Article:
Communicative Behavior and Situations

By analyzing the importance of communication and behaviors in our lives, I realize that many aspects of communication affect interpersonal situations and relationships. My mother is someone I know more than anyone who has aspects to her self and character that are due to different forms of the communicative experience. I will look at self-concept issues, and social interactions through communication, to find causes and explanations for her actions and feelings. In this class I have learned that communication is everywhere and constant in our lives and we develop interpersonal situations and a self through all.

What is most relevant to my mother is how communication strongly forms her identity, and this affects her interpersonal situations at certain times. We form concepts of ourselves, as we develop who we are through communicating with others, and so my communication with my mother is really relevant. The development of our self-concepts is generative rather than reflective. Her self-concept is my mother’s major issue in terms of not only she as a person, but the influence it has on her relationships and communicative interactions. A lot of her self-concept comes from various interactions she has with significant others, and strangers.

I know that interactions with his mother bring happiness and love, but also uncertainty, and insecurity. Relating to Cooley’s Looking Glass Self, where we see ourselves through what others see us as, his relationship with mother is substantial in the creation of his self and identity. On the one hand, he can have love, complete understanding and a coordinated state of synchrony with his mother. They move in a direct relationship to each other’s communication as they hold a discussion, and they talk about how beautiful the day was with his little cousins and his mother’s niece.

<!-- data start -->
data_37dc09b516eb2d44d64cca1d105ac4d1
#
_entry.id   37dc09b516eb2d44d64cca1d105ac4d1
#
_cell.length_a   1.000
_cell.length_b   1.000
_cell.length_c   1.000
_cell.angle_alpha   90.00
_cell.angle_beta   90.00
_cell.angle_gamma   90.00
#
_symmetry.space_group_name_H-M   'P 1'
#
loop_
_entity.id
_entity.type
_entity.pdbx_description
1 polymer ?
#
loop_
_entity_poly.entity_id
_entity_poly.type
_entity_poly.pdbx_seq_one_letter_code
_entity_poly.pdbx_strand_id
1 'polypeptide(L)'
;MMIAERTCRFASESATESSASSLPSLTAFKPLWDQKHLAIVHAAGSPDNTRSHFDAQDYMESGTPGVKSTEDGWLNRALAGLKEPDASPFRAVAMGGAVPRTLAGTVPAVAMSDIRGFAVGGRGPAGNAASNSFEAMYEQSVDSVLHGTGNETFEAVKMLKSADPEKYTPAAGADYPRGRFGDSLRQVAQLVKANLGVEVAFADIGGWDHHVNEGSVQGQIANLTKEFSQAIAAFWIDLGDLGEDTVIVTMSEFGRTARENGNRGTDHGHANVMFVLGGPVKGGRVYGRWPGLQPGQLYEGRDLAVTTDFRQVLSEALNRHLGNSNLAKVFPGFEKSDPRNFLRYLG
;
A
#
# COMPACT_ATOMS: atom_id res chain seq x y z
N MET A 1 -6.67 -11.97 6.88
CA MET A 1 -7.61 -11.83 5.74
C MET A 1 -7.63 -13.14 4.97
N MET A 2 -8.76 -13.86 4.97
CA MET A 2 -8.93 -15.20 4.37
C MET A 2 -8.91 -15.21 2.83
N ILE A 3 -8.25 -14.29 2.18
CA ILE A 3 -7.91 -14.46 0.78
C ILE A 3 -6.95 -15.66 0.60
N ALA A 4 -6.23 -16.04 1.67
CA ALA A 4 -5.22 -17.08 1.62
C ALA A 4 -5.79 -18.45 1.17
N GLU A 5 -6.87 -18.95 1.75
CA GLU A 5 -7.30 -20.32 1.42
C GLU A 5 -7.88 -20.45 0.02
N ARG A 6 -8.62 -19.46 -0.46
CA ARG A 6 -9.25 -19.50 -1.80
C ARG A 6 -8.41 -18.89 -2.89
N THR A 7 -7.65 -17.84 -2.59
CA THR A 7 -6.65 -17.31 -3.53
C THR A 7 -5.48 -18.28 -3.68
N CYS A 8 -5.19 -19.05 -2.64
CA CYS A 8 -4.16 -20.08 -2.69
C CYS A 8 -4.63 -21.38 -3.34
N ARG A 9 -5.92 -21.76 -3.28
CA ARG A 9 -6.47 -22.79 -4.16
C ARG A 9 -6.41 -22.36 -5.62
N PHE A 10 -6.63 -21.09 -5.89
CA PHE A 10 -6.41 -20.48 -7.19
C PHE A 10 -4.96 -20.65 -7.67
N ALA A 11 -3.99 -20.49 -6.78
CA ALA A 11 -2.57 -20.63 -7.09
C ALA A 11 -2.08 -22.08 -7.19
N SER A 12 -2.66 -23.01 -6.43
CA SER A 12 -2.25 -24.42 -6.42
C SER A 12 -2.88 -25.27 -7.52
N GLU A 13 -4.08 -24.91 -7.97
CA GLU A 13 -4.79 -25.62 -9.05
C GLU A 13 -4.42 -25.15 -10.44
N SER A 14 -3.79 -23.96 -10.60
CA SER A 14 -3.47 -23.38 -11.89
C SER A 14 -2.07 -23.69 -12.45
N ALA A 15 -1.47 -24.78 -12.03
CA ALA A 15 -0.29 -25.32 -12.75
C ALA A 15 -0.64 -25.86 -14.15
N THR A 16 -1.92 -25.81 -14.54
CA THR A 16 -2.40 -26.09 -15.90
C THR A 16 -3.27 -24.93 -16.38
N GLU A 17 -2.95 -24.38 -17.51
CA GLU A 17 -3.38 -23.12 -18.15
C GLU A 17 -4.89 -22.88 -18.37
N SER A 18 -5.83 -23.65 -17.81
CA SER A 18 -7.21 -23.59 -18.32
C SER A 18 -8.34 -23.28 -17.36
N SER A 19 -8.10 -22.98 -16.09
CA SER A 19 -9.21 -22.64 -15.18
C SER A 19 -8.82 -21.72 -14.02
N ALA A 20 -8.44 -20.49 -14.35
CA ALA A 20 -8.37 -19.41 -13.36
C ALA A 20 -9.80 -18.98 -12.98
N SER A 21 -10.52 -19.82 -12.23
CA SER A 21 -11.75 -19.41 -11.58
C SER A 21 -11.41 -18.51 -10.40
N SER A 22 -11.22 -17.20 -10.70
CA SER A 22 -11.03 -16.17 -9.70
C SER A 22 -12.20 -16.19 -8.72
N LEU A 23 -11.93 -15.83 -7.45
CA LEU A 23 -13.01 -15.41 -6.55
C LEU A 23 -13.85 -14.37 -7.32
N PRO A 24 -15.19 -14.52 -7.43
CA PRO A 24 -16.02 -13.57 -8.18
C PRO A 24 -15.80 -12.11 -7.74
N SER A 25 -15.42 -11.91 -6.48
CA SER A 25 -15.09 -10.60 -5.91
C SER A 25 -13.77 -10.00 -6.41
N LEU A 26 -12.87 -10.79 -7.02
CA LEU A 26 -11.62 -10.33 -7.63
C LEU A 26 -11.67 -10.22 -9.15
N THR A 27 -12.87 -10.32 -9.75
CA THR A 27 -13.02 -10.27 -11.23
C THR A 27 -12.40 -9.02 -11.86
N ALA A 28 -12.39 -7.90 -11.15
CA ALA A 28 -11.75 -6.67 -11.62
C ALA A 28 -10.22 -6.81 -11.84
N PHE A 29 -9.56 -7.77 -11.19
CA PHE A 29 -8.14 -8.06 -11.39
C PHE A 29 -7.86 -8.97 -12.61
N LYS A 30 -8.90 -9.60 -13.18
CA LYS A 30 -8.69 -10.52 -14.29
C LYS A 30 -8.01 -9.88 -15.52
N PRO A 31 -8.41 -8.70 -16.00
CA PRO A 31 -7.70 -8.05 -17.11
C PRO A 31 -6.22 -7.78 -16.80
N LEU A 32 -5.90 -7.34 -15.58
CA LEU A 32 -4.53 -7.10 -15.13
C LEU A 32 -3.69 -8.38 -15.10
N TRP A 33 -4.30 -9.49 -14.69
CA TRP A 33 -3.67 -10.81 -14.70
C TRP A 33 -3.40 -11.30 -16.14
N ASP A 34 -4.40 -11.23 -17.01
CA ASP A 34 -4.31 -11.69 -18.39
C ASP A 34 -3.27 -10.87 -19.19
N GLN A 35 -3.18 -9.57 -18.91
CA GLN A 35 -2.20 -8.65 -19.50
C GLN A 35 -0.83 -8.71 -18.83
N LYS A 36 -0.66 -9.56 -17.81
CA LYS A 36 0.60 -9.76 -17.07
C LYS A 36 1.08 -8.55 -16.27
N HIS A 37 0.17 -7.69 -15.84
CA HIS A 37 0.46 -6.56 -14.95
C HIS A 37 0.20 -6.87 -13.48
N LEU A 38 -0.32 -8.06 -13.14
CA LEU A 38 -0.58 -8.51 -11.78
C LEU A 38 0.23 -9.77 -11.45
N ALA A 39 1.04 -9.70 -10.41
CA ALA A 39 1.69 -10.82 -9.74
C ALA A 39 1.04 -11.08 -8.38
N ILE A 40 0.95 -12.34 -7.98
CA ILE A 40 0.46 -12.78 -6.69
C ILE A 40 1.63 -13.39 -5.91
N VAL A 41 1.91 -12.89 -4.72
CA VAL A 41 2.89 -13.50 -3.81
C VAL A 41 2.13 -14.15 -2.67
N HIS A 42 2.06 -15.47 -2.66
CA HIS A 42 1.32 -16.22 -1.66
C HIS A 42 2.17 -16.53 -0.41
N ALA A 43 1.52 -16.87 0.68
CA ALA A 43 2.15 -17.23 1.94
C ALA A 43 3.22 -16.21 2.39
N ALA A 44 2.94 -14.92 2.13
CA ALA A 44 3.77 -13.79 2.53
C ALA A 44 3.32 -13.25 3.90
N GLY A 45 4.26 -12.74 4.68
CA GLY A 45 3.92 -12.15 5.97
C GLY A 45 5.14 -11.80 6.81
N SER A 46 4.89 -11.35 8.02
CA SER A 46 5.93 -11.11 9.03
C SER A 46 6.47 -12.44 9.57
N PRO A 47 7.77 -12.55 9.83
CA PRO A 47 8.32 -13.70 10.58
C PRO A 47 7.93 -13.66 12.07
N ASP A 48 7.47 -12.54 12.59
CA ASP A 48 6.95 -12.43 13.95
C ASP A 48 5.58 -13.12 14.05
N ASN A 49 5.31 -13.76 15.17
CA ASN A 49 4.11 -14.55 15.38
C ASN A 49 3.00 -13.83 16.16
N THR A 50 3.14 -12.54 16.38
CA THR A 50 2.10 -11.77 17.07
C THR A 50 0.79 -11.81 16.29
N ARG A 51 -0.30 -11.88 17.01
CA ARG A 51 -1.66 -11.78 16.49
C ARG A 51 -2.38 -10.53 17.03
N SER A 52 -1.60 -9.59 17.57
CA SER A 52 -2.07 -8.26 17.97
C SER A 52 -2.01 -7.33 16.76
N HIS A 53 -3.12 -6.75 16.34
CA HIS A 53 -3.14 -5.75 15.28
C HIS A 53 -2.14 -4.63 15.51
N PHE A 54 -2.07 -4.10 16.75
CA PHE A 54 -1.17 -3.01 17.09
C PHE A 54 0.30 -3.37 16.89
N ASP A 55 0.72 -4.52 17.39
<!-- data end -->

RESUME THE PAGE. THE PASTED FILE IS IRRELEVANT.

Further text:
They laugh and joke about little Erin’s “fart noises” and are comfortably nodding heads and in sync with each other, as only they two could be in the world at that moment. But I know, on the other hand, he has great confusion, disappointment, and a sense of rejection through his mother’s communicative self-reinforcing cycle issue. The concern is that I know of occasions when mother has told son that she does not approve of his sport ruling his life, and that she would rather see him not care so much about it, and just concern himself with academics, the present and common daily values and topics.

His sport is his life, and it has brought a lot of anger, upset, and frustration over the years, but it has also brought many positives that outweigh the bad, because he still loves his game. Due to mother rejecting his passion, it brings non-validation, and so this arguably provides the negativity he feels with himself and towards his performances in his sport. Aspects of the self get validated, confirmed, or rejected through communication from others, especially significant ones, and who is more significant than mother?

Out of the self-reinforcing cycle we build a detailed model of the self, then we begin to shape our behavior, as we come to be what others see us to be, specifically significant ones. And so whenever son has interaction and communicative experience with mother on the self-aspect that he loves, but she does not validate, it unconstructively affects the communication expectations. What he expects is his mother to be negative or unsympathetic to his passion, and so this causes uncertainty in his passion, and talking about it with the person he loves more than anyone, in conjunction with his father and brother.

Charles Horton Cooley was a social psychologist whose studies were greatly related to the communicative experience and how it affects behavior. His adage to the self-concept issue was significant: Each to each a looking-glass Reflects the other that doth pass. 1 And so the social self does not exist prior to social interaction, selves arise in process of communication, and what self arises depends on what is being communicated. Relative to the topic with mother, the relationship overwhelms the content, and we are extremely sensitive to the approval and disapproval of others.